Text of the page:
Maria TemmingMaria Temming (@mariatemming) of Cincinnati, Ohio. As an undergraduate honors student at Elon University, Temming has double-majored in physics and creative writing and once wrote a class essay that compared obsessive compulsive disorder to a calculus problem, finding the area under a graphical curve with integration. After cutting her teeth writing and producing science stories for Sky & Telescope and Scientific American and a campus blog, she will enroll in MIT’s master’s program in science writing.

CASW's graduate fellowships are underwritten by a grant from The Brinson Foundation, a Chicago-based philanthropic organization. They honor the late Rennie Taylor and Alton Blakeslee, science writer and science editor respectively for the Associated Press. More information may be found on this page.

 

Science writers head for a science city deep in the heart of Texas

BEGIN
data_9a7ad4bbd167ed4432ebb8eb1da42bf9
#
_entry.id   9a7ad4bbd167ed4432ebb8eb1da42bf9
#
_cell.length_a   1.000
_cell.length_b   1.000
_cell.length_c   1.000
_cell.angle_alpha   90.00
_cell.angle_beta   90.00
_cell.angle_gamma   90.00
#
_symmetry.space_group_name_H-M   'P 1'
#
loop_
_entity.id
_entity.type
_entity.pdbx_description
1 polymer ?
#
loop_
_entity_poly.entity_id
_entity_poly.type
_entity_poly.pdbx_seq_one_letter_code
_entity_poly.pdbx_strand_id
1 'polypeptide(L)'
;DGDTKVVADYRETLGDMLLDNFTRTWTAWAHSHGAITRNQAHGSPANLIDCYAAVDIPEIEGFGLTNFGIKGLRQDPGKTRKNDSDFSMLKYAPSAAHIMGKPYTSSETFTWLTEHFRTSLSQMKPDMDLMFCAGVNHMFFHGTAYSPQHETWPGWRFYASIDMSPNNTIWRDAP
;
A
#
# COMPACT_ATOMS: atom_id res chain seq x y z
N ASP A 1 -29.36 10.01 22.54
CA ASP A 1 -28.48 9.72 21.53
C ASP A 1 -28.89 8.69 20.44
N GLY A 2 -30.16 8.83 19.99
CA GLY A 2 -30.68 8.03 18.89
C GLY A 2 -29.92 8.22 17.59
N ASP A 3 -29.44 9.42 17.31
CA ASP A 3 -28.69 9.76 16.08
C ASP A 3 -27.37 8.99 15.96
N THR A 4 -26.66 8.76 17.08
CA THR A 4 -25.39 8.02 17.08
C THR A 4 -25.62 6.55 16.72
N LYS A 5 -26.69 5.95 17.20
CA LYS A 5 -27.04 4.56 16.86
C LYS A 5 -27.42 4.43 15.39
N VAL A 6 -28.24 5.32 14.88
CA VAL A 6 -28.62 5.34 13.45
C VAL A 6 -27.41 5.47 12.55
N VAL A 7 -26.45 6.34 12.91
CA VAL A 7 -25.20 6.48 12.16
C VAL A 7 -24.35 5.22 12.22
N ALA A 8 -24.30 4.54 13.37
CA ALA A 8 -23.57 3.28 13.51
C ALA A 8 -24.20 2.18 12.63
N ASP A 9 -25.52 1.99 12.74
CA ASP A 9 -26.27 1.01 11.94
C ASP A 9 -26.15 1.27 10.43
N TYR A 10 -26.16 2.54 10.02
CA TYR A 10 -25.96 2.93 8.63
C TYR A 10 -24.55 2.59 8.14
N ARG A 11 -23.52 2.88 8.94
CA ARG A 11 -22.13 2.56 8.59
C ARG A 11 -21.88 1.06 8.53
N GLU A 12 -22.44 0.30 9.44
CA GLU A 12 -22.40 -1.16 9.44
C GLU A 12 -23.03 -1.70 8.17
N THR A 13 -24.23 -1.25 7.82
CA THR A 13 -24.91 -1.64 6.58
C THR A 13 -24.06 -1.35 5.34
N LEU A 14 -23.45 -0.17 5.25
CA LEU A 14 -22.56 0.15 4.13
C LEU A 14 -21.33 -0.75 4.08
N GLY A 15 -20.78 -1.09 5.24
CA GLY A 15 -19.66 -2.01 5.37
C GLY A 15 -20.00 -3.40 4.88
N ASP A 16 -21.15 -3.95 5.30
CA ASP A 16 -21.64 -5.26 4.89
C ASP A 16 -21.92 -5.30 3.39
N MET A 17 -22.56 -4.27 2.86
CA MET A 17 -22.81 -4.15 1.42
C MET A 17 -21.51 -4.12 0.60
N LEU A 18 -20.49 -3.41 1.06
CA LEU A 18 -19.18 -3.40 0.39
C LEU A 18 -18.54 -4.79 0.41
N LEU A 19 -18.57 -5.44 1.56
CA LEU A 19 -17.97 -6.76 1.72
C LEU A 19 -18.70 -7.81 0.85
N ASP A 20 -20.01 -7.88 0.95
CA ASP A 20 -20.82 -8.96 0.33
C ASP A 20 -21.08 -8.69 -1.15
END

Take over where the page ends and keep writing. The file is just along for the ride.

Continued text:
CASW's 54th presentation of the New Horizons in Science briefing will take place in the seventh-largest city in the US this year: San Antonio, Texas. Just ahead of the Día de los Muertos, science writers will descend on San Antonio for ScienceWriters2016, which combines the New Horizons program with the workshops program of the National Association of Science Writers and a program of tours, field trips and lunch conversations with local scientists organized by our hosts. This year's sessions will take place at the Omni La Mansión del Rio on San Antonio's famed River Walk, hosted by a local consortium headed by Texas Biomedical Research Institute and BioBridge Global. A detailed program is posted on the conference website.